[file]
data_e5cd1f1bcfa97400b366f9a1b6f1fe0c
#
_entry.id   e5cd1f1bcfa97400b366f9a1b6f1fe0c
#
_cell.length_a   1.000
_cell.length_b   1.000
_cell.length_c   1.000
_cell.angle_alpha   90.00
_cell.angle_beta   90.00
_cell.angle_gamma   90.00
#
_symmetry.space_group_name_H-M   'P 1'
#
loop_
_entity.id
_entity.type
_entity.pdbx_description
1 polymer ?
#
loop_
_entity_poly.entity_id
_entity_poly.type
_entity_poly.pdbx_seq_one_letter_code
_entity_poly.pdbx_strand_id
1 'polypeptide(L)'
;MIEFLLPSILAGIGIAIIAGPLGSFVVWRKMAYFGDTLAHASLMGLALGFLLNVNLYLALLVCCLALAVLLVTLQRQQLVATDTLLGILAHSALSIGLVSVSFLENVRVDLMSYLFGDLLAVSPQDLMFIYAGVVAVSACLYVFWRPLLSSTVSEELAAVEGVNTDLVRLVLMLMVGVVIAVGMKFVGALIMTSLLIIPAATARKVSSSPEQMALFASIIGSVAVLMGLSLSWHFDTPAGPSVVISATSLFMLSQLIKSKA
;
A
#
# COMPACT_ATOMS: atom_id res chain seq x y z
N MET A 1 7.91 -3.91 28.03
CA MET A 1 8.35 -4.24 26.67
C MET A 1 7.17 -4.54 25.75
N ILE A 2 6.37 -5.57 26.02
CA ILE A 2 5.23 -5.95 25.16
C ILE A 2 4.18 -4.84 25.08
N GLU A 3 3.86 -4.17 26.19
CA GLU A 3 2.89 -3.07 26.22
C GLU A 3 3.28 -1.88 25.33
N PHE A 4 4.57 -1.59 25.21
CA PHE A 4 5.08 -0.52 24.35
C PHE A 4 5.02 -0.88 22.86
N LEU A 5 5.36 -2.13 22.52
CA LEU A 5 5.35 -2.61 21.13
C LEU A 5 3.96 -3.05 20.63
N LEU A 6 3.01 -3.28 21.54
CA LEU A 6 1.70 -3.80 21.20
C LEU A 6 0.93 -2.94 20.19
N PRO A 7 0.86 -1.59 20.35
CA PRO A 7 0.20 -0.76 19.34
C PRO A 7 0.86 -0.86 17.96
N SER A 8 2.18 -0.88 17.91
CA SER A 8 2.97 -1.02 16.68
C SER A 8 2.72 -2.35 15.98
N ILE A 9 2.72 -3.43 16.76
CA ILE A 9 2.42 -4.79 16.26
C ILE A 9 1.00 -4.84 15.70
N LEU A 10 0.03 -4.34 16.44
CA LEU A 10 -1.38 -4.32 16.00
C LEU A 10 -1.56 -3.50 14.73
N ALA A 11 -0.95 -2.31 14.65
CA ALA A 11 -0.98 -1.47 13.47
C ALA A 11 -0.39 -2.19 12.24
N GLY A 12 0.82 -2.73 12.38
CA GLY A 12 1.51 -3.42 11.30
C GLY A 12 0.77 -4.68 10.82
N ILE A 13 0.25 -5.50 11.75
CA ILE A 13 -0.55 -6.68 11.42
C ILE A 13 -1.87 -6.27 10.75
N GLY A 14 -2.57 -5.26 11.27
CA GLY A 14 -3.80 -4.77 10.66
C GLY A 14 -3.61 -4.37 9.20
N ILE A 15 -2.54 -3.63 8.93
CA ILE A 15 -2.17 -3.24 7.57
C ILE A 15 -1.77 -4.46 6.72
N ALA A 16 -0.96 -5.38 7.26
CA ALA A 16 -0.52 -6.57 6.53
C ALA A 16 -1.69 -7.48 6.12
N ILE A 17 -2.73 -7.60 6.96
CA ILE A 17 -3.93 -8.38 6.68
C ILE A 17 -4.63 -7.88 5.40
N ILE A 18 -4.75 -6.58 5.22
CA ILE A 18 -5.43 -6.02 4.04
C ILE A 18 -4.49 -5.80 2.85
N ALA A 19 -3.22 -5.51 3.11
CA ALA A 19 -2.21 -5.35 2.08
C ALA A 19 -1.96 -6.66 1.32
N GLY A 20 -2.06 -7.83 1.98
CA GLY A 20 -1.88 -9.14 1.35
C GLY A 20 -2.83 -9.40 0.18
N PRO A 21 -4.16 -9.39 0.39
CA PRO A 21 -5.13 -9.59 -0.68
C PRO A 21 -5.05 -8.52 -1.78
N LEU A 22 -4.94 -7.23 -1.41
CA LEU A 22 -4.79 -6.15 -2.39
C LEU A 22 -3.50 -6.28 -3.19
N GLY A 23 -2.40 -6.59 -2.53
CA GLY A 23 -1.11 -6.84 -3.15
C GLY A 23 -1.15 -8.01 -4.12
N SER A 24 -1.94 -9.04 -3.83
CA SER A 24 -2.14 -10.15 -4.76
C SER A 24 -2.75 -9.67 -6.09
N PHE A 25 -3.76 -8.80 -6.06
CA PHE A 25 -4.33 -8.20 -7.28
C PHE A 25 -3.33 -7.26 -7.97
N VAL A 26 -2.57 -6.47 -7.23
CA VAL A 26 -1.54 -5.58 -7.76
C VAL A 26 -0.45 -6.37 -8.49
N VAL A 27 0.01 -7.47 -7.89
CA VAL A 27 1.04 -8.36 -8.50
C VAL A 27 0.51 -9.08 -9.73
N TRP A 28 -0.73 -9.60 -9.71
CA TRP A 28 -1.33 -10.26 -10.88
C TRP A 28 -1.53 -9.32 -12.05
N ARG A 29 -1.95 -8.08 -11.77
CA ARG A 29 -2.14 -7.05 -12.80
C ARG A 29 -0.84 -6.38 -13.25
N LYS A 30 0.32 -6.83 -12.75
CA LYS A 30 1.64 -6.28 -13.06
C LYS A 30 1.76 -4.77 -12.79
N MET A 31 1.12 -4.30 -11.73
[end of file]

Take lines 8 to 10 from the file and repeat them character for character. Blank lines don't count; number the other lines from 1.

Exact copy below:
_cell.angle_alpha   90.00
_cell.angle_beta   90.00
_cell.angle_gamma   90.00